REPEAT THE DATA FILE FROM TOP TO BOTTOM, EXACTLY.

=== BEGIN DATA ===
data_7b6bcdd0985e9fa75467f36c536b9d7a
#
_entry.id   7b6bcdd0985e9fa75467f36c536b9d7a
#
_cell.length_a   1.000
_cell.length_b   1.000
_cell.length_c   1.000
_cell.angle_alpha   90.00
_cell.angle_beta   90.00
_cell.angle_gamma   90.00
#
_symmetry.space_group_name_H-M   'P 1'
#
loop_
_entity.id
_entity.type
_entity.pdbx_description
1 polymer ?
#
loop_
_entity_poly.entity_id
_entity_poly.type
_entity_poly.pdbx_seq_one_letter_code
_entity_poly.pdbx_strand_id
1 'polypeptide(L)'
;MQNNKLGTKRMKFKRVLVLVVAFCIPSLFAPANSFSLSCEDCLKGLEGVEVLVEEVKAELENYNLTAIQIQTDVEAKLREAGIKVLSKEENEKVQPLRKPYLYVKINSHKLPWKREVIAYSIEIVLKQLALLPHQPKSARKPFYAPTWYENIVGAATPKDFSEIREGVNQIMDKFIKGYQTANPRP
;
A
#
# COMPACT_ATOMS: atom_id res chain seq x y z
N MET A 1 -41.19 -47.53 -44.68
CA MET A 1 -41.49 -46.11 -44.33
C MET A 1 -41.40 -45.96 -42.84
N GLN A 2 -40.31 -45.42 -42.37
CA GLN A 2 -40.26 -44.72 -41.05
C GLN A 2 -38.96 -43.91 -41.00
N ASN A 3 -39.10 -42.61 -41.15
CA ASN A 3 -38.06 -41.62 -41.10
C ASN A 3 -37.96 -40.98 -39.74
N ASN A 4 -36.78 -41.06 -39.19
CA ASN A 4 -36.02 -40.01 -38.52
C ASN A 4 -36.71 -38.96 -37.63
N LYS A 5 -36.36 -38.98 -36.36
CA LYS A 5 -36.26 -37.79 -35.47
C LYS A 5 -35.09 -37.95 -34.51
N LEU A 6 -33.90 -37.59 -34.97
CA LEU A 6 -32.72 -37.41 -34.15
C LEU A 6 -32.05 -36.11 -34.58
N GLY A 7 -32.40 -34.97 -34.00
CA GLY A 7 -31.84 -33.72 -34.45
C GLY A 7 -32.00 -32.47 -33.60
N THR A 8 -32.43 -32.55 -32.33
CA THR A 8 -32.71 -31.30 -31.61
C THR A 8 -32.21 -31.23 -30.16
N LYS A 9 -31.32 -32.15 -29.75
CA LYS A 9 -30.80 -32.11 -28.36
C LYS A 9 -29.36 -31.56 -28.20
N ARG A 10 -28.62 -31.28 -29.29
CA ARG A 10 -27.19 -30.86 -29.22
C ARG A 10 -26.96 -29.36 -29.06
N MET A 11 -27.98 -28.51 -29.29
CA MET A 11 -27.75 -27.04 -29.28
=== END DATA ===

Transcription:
data_7b6bcdd0985e9fa75467f36c536b9d7a
#
_entry.id   7b6bcdd0985e9fa75467f36c536b9d7a
#
_cell.length_a   1.000
_cell.length_b   1.000
_cell.length_c   1.000
_cell.angle_alpha   90.00
_cell.angle_beta   90.00
_cell.angle_gamma   90.00
#
_symmetry.space_group_name_H-M   'P 1'
#
loop_
_entity.id
_entity.type
_entity.pdbx_description
1 polymer ?
#
loop_
_entity_poly.entity_id
_entity_poly.type
_entity_poly.pdbx_seq_one_letter_code
_entity_poly.pdbx_strand_id
1 'polypeptide(L)'
;MQNNKLGTKRMKFKRVLVLVVAFCIPSLFAPANSFSLSCEDCLKGLEGVEVLVEEVKAELENYNLTAIQIQTDVEAKLREAGIKVLSKEENEKVQPLRKPYLYVKINSHKLPWKREVIAYSIEIVLKQLALLPHQPKSARKPFYAPTWYENIVGAATPKDFSEIREGVNQIMDKFIKGYQTANPRP
;
A
#
# COMPACT_ATOMS: atom_id res chain seq x y z
N MET A 1 -41.19 -47.53 -44.68
CA MET A 1 -41.49 -46.11 -44.33
C MET A 1 -41.40 -45.96 -42.84
N GLN A 2 -40.31 -45.42 -42.37
CA GLN A 2 -40.26 -44.72 -41.05
C GLN A 2 -38.96 -43.91 -41.00
N ASN A 3 -39.10 -42.61 -41.15
CA ASN A 3 -38.06 -41.62 -41.10
C ASN A 3 -37.96 -40.98 -39.74
N ASN A 4 -36.78 -41.06 -39.19
CA ASN A 4 -36.02 -40.01 -38.52
C ASN A 4 -36.71 -38.96 -37.63
N LYS A 5 -36.36 -38.98 -36.36
CA LYS A 5 -36.26 -37.79 -35.47
C LYS A 5 -35.09 -37.95 -34.51
N LEU A 6 -33.90 -37.59 -34.97
CA LEU A 6 -32.72 -37.41 -34.15
C LEU A 6 -32.05 -36.11 -34.58
N GLY A 7 -32.40 -34.97 -34.00
CA GLY A 7 -31.84 -33.72 -34.45
C GLY A 7 -32.00 -32.47 -33.60
N THR A 8 -32.43 -32.55 -32.33
CA THR A 8 -32.71 -31.30 -31.61
C THR A 8 -32.21 -31.23 -30.16
N LYS A 9 -31.32 -32.15 -29.75
CA LYS A 9 -30.80 -32.11 -28.36
C LYS A 9 -29.36 -31.56 -28.20
N ARG A 10 -28.62 -31.28 -29.29
CA ARG A 10 -27.19 -30.86 -29.22
C ARG A 10 -26.96 -29.36 -29.06
N MET A 11 -27.98 -28.51 -29.29
CA MET A 11 -27.75 -27.04 -29.28